Rivlin apologizes to Mexico for Netanyahu’s wall tweet

‘We must leave behind any misunderstanding,’ president says.

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February 1, 2017 02:01
3 minute read.
President Reuven Rivlin and his Mexican cou

President Reuven Rivlin and his Mexican counterpart, Enrique Pena Nieto, exchange greetings at the funeral of Shimon Peres in Jerusalem in September.. (photo credit: COURTESY OF TOMER REICHMAN)

 
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President Reuven Rivlin stepped in Tuesday to put an end to a brewing diplomatic crisis with Mexico, apologizing to Mexican President Enrique Pena Nieto for any offense caused by Prime Minister Benjamin Netanyahu’s tweet Saturday night regarding border walls.

“I am sorry for any hurt caused as a result of this misunderstanding, but we must remember that we are talking about a misunderstanding, and I am sure that we can put the issue behind us,” Rivlin told his Mexican counterpart in a rare instance where he was put into the role of having to rectify a situation caused by the prime minister.

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“The security situation in Israel, and the entire Middle East, brought us to the important decision to build a wall on our border,” Rivlin said. “We have no intention to compare the security situation in the State of Israel, and the steps forced upon us, to the situation of any of our friends around the world.”

The president said that he was sure that “nobody intended to compare between the situation of Israel and the situation of Mexico – rather, this was a misunderstanding. The ties between us are so very strong and important, and we must leave behind us any such misunderstanding.”

The current crisis was triggered when Netanyahu posted the following tweet Saturday night: “President Trump is right. I built a wall along Israel’s southern border. It stopped all illegal immigration. Great success. Great idea.”
Mexico rebukes Israel over Netanyahu wall tweet

This tweet, Netanyahu has since clarified, was a response to comments Trump made about Israel’s policies on border walls during a Fox interview on Thursday.

“The wall is necessary,” Trump said of his plan to build a barrier along the Mexican border. “That’s not just politics, and yet, it is good for the heart of the nation in a certain way, because people want protection and a wall protects. All you’ve got to do is ask Israel. They were having a total disaster coming across and they had a wall. It’s 99.9 percent stoppage.”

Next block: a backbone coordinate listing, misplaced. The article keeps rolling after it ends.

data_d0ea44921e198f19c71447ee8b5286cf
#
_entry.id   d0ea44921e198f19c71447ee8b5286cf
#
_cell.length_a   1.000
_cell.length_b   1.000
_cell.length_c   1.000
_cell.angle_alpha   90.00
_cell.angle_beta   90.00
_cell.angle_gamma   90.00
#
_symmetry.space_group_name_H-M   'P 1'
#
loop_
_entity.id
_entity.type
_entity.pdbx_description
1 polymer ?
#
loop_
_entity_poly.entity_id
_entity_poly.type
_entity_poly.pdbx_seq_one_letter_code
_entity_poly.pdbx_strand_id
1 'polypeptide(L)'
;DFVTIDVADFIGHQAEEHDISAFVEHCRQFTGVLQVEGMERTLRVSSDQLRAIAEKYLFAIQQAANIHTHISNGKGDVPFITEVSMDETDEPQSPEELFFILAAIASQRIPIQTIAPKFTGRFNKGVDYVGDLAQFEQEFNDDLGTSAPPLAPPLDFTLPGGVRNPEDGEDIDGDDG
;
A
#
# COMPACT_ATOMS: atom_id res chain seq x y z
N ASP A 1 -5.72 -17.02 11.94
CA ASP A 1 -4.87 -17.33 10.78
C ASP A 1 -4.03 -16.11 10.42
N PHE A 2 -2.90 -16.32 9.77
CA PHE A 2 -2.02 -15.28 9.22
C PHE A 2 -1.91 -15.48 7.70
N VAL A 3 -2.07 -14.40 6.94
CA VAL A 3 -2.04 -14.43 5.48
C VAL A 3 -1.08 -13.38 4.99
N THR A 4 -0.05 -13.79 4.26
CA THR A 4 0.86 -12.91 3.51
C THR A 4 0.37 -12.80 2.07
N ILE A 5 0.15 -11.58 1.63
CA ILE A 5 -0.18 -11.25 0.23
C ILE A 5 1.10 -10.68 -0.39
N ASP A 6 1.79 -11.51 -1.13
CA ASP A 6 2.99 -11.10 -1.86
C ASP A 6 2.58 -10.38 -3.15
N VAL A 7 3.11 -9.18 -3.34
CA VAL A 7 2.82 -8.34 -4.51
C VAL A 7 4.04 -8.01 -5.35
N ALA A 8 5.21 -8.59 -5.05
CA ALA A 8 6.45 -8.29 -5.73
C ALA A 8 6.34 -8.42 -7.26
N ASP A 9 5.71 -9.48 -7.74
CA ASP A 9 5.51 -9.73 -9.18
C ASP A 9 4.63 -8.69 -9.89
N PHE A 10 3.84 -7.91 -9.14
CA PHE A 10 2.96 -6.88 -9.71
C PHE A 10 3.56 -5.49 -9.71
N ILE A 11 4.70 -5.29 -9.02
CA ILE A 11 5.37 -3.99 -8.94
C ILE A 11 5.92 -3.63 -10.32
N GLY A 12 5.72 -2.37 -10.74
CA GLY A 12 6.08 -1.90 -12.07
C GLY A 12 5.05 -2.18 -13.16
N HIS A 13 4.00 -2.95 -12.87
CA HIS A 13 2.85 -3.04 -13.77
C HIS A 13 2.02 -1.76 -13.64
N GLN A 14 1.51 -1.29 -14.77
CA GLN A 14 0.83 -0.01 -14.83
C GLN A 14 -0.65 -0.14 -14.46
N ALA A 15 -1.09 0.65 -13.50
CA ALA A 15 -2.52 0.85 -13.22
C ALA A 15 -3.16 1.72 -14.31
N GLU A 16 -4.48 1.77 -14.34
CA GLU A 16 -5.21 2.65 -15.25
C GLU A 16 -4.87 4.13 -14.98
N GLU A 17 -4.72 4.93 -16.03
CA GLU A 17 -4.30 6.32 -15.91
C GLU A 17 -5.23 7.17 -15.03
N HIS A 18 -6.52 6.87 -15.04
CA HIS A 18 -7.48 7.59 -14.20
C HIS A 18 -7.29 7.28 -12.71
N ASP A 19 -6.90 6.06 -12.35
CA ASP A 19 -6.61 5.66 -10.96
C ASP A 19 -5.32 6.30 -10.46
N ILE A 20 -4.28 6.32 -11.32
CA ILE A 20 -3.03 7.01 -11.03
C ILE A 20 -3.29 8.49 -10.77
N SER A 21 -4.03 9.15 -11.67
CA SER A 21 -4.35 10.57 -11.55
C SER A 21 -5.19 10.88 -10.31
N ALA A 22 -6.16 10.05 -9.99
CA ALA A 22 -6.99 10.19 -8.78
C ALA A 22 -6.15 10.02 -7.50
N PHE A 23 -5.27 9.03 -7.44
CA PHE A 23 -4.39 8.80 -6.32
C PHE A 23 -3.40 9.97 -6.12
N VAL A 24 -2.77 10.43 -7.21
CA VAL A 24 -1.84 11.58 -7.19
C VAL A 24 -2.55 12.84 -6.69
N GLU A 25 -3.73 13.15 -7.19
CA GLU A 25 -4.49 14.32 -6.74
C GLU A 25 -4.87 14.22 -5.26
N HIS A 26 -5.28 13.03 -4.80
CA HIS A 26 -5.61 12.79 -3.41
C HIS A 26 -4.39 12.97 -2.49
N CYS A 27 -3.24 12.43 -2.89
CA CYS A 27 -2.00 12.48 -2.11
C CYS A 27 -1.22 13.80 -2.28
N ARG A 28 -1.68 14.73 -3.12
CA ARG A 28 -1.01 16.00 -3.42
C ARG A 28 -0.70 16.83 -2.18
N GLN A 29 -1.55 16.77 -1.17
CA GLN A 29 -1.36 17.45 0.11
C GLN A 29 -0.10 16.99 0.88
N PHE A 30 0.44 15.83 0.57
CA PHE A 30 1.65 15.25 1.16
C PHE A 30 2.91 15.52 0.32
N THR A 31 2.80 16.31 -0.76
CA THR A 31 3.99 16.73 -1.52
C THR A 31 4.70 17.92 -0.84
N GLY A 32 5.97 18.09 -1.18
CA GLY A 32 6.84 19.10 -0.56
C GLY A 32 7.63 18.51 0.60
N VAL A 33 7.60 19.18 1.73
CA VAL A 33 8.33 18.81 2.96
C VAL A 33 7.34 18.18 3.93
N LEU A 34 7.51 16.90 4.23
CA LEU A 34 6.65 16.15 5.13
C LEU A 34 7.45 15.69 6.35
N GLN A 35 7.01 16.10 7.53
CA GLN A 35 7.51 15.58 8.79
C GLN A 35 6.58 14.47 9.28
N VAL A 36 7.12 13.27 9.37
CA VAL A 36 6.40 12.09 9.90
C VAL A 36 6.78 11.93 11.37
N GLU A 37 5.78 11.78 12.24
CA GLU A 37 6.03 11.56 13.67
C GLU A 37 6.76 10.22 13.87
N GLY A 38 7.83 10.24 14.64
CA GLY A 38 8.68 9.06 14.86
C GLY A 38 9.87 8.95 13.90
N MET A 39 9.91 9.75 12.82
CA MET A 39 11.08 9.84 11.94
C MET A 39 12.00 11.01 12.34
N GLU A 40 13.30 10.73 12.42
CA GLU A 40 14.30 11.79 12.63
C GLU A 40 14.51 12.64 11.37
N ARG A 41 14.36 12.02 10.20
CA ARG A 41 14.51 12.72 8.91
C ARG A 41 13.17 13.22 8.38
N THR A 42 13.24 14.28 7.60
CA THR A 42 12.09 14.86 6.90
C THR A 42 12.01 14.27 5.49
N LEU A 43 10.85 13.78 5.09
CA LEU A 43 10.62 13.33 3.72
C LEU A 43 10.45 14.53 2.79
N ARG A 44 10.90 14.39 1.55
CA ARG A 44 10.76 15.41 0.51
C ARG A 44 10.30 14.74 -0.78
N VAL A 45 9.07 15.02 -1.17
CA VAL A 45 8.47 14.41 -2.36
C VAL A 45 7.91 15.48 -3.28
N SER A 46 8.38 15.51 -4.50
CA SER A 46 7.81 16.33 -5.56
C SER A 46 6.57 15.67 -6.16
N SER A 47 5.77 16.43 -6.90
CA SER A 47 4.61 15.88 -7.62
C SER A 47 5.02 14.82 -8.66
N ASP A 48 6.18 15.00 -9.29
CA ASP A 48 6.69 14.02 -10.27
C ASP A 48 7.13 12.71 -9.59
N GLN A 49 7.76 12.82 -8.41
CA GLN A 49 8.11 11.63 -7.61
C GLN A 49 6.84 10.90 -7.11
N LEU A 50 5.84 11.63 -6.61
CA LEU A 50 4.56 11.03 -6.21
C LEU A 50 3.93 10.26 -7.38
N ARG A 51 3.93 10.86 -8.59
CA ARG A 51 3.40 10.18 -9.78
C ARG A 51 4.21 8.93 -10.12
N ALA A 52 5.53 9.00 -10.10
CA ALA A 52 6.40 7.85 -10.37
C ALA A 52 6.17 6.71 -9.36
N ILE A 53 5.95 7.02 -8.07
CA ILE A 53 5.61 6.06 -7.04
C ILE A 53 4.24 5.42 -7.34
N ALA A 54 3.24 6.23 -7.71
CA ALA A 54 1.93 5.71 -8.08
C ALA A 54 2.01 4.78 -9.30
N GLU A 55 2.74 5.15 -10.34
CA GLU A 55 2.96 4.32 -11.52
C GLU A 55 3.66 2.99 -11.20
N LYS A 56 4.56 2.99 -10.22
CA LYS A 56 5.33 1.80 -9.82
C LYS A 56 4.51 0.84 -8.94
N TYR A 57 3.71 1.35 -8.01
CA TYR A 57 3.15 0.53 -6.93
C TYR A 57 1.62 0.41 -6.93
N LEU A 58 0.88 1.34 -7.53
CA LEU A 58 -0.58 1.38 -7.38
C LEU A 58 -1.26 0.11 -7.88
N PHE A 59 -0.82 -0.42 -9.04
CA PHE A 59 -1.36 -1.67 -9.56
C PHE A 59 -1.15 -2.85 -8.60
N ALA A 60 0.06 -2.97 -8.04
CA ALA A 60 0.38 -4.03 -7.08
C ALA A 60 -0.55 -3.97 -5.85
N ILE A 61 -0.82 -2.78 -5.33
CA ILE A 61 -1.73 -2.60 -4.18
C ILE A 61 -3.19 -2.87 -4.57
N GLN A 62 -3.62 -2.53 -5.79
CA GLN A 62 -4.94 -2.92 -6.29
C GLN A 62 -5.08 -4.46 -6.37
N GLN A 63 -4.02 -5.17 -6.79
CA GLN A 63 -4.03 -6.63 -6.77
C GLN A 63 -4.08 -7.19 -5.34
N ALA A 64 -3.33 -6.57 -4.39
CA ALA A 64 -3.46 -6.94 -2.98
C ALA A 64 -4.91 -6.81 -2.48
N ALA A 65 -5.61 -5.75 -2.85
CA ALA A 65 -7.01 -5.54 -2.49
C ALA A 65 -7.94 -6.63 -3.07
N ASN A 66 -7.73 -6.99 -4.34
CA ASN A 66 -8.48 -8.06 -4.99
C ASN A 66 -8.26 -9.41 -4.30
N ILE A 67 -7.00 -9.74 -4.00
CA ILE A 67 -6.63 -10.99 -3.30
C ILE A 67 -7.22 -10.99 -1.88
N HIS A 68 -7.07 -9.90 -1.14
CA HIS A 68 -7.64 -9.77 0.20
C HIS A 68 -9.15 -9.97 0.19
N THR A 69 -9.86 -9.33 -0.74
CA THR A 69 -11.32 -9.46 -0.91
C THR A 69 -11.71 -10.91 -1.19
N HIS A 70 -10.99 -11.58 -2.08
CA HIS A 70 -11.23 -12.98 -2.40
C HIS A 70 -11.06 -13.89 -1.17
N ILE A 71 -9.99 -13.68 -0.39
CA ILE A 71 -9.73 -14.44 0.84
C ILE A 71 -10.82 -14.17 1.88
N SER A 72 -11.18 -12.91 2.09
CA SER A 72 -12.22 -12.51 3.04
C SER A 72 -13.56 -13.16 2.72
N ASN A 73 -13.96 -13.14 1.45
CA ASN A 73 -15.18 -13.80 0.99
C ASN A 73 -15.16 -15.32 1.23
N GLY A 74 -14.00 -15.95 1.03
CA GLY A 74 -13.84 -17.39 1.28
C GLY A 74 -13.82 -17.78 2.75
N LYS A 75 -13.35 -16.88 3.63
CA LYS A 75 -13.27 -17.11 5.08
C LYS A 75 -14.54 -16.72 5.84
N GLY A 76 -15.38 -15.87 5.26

Netanyahu’s tweet enraged Mexico, which demanded an apology.

Rather than apologizing, Netanyahu clarified the tweet on a couple of occasions, most recently Tuesday morning at a cybersecurity conference in Tel Aviv where he said he wanted to take the opportunity to “explain or clarify what I did and did not say in my tweet the other night.

“I did point out the remarkable success of Israel’s security fence, but I did not comment about US-Mexico relations,” he said.

Netanyahu said Israel and Mexico have good relations, and that “our ties are much stronger than any passing disagreement or misunderstanding.”

He added that he has had a “long, fruitful and very friendly relationship” with Nieto, adding that “it will continue.”

According to officials, when Netanyahu’s statement failed to satisfy the Mexicans, it was decided to bring Rivlin into the picture. The idea of a Rivlin-Nieto phone call was first raised on Sunday, quashed on Monday and then revived again on Tuesday, when Netanyahu’s clarification proved insufficient for Mexico City.

The unusual step of having Rivlin apologize for something Netanyahu said, rather than the prime minister apologizing himself, triggered speculation that Netanyahu’s original tweet was designed as a gesture toward Trump that he did not want to back away from.

Diplomatic officials, however, dismissed that speculation, saying Netanyahu simply did not believe there was anything in that tweet that he needed to apologize for, since it was not a reference to the wall with Mexico, but, rather, Israel’s wall with Egypt.

Nieto, according to a readout of the phone call released by Rivlin’s office, said that he was aware of Netanyahu’s explanation, but that it was inevitable that the tweet would be interpreted in Mexico the way it was, which was as a reference to the US wall planned for its border.

“This, of course, obviously generated various reactions in Mexico.

I am certain that you are aware of these reactions,” he told Rivlin.

Nieto also told Rivlin that “Mexico wants to continue being a good friend of Israel,” and said that this conversation, and the clarifications given, “would help the two countries continue their important relationship.”

The Mexican president met Rivlin in September when he was in Israel attending Shimon Peres’s funeral.

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